How to use: Fill the spray bottle with lukewarm water but avoid spraying directly on your vagina, as it could worsen your discomfort. A few squirts to your perineal region will get rid of the blood and other postpartum secretions that get stuck up in your sutures, causing pain and possibly infection.

3. Draw a relaxing bath

Find relief from vaginal pain by drawing a sitz bath, a shallow bath filled with warm water intended to cleanse the perineum and relieve genital pain and itching. Besides cleansing, the warm water in it promotes blood flow in the perineal area, helping ease after birth vaginal pain and repairing the swollen tissues faster.

How to do it: Place a small and shallow basin in the toilet seat and fill it with warm water. Sit on it to immerse your vulva and perineum areas. If you can’t find a small basin, fill the bathtub with enough warm water to submerge your hips and buttocks for about 20 minutes, a few times daily.

4. Apply herbal oils

Witch hazel, lavender and aloe vera are known to have cleansing, soothing and pain-relieving properties.

Typically used as an astringent, witch hazel is packed with tannins that fights swelling and bacteria. Aloe vera has been used for centuries to heal wounds and other skin problems quickly, while lavender is packed with antiseptic and anti-inflammatory properties.

How to use: See if you can find a bottle spray and fill it with these natural oils to spray on the pad. If there’s none, gently dab your sensitive area with herbal oils or tuck a cotton pad soaked with herbal oils in your postpartum cooling pad for instant relief.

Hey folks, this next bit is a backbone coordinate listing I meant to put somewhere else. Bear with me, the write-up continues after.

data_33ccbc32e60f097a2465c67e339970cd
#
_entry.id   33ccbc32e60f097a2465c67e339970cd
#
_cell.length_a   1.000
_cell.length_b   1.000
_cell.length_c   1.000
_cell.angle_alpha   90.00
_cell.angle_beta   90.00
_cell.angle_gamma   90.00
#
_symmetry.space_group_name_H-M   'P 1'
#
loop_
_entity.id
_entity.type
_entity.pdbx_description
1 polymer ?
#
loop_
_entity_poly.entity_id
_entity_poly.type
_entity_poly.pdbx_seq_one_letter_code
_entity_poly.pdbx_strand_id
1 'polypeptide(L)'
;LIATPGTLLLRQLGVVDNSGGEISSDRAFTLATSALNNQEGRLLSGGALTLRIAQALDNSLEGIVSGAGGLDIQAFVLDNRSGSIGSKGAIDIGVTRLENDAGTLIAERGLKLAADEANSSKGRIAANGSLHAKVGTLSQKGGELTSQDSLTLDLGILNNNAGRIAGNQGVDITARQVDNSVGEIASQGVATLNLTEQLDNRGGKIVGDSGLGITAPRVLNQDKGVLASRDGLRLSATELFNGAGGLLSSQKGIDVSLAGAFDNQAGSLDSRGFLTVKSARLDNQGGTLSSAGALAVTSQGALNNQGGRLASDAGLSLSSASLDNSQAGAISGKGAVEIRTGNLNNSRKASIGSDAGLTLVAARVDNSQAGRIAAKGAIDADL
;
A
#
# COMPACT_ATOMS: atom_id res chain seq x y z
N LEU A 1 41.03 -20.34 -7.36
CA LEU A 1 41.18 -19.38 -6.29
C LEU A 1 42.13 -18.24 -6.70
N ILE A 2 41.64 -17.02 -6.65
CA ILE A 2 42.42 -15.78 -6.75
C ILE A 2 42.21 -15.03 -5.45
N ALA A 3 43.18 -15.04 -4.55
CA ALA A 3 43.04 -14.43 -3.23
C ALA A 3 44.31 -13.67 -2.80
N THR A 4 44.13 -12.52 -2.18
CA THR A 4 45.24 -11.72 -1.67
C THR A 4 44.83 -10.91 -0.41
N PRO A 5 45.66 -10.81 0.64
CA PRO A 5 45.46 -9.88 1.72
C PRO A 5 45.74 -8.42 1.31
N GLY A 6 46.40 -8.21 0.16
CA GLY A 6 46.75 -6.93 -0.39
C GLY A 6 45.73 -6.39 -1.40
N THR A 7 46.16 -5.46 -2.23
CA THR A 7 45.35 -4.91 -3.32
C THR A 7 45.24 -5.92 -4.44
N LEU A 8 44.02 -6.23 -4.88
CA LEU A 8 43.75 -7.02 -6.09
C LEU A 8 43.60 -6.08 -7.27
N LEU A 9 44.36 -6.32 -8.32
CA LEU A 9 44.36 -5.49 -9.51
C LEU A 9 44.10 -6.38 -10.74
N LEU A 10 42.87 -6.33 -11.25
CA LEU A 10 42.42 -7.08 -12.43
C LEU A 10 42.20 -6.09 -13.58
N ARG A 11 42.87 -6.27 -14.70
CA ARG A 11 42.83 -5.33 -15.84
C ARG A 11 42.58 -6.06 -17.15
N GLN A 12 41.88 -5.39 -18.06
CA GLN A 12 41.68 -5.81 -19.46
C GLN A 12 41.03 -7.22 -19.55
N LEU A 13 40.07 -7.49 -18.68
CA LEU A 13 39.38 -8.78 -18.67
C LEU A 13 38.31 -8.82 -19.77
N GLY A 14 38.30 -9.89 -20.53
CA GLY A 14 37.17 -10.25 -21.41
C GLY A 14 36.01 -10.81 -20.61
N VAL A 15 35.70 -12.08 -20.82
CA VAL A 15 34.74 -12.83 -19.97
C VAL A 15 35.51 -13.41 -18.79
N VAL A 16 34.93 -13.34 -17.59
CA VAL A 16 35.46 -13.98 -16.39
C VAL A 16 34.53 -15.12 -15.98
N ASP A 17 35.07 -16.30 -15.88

5. Wear loose clothes

Loose-fitting clothes are not only useful for pregnant women. After childbirth, you need to wear them still for increased comfort (because shrinking back to your pre-pregnancy size may take months) and access to your breasts for when your baby needs to be fed.

Avoid tight underwear because it can worsen skin irritation and swelling, as well as delay vaginal wound healing. Although an abdominal binder may be useful, tight clothes and underwear contribute to vaginal pain and may cause it to last longer than it should.

How to do it: Wear your maternity clothes and protect your perineum by wearing loose underwear made from natural fibers to allow your skin to breathe.

6. Meditation and deep breathing

Managing pain through mindful meditation, yoga and deep breathing may prove helpful to new moms. These can help a new mom to stay calm, alter her pain perception and draw in positive feelings, helping prevent postpartum depression or baby blues.

How to do it: Enrol in a yoga or meditation class. If you can’t take classes because of your baby, online learning is your best option. Read resources on the subject or watch videos on YouTube.

7. Postnatal exercises